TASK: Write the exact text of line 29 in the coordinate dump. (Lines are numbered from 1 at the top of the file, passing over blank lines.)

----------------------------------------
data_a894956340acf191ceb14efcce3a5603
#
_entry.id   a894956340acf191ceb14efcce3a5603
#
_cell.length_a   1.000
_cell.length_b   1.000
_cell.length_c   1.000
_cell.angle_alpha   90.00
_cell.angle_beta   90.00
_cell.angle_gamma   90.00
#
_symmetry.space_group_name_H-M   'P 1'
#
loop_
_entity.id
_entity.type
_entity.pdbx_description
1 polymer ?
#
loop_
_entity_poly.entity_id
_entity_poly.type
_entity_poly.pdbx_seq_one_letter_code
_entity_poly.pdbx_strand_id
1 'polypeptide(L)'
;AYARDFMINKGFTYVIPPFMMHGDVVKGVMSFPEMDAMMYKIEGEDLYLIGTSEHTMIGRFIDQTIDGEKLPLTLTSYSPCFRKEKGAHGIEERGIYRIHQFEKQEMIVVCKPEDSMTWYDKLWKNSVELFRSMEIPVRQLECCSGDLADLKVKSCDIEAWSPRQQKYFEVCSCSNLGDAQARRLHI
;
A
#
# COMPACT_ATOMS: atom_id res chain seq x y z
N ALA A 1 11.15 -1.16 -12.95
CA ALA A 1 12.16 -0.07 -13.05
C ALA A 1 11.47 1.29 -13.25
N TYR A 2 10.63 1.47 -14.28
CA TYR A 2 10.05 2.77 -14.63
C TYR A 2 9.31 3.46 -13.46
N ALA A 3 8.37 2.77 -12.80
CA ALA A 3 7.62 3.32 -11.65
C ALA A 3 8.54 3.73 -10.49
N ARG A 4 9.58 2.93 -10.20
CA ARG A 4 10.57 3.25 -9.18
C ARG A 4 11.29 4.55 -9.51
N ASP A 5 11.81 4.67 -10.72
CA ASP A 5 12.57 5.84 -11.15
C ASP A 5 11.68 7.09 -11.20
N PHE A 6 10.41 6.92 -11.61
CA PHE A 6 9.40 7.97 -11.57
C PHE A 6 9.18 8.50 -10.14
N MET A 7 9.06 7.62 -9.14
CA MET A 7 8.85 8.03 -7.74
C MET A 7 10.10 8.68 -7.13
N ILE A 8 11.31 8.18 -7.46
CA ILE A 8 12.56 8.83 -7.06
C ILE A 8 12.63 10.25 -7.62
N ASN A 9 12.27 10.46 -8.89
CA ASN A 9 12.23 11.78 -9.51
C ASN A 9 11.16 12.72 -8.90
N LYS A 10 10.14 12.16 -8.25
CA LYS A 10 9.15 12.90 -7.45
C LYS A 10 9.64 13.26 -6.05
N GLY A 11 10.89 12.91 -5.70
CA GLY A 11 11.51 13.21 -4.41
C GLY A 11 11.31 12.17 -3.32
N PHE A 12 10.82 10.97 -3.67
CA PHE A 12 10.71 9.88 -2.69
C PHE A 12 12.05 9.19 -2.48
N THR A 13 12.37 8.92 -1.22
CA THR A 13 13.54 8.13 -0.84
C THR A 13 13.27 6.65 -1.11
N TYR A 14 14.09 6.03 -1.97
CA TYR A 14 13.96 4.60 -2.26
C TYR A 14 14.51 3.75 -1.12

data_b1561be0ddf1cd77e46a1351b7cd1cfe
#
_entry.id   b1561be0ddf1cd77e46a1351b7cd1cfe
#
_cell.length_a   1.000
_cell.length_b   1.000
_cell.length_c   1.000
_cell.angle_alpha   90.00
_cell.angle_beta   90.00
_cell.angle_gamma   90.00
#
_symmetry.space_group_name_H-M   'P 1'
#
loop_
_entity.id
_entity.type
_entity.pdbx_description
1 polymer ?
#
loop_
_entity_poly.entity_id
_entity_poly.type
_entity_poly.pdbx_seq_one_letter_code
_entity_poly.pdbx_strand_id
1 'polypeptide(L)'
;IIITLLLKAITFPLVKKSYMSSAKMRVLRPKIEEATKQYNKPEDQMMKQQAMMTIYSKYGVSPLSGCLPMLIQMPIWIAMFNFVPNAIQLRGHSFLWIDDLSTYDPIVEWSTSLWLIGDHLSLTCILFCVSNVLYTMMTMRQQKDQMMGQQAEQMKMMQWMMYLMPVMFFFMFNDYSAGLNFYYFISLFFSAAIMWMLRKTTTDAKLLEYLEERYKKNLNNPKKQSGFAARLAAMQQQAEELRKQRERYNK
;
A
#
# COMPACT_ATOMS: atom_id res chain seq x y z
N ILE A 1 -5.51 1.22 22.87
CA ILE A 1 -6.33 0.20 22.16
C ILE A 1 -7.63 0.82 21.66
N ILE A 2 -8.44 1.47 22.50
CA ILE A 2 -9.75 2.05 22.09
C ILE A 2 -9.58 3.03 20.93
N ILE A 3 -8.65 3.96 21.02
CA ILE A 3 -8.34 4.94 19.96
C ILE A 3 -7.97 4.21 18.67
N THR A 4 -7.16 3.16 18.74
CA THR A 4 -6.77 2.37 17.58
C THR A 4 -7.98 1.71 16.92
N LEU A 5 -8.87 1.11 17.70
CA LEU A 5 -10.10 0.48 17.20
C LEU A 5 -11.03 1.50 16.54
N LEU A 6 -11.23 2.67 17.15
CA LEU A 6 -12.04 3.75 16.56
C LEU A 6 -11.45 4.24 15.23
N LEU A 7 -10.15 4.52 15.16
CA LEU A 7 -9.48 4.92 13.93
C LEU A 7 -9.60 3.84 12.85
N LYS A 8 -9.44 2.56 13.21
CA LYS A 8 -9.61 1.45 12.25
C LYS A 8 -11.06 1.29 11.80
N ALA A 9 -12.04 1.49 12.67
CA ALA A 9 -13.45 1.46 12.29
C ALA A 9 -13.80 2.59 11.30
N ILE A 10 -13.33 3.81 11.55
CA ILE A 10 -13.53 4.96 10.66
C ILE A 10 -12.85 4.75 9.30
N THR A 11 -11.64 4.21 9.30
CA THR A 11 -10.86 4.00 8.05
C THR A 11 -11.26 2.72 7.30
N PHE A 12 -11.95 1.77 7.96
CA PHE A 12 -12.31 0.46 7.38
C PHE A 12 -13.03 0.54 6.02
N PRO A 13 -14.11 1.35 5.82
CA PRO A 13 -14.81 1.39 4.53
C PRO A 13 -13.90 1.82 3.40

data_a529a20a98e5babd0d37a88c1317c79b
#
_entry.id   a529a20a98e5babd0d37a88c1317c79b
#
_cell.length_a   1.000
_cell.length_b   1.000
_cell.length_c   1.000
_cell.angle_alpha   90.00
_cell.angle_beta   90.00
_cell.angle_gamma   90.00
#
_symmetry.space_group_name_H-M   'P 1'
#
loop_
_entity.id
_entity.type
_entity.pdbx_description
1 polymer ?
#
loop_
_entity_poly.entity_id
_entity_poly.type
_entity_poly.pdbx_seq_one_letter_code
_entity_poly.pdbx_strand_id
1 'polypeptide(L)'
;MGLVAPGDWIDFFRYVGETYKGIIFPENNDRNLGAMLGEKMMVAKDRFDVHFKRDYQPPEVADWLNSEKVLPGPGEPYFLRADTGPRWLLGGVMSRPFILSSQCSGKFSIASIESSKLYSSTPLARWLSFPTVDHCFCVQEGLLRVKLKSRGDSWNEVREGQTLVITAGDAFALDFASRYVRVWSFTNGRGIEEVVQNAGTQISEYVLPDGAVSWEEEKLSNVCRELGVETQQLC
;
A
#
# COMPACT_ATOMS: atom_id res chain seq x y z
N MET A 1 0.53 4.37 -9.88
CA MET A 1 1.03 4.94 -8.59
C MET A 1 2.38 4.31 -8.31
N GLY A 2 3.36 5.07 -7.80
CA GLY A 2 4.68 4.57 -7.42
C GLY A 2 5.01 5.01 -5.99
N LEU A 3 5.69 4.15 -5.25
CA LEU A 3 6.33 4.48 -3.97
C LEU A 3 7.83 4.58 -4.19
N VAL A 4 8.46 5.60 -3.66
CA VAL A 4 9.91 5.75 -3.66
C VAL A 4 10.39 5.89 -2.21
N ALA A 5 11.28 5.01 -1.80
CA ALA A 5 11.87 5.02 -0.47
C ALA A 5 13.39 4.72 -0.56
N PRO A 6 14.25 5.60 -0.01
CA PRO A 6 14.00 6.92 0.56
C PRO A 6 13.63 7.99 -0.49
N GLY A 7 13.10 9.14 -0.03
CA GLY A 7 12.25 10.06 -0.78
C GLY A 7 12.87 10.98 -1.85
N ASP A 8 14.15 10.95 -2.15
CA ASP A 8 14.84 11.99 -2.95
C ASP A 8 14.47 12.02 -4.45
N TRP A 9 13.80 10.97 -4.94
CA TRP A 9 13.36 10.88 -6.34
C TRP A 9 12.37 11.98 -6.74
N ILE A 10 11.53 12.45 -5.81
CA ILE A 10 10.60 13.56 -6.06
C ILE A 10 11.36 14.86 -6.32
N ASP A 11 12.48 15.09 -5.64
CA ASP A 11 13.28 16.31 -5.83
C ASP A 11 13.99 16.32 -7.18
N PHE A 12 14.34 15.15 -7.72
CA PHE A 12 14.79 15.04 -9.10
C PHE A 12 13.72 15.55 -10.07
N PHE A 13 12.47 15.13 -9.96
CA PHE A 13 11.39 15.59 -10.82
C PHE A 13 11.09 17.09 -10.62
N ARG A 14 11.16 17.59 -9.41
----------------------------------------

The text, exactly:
#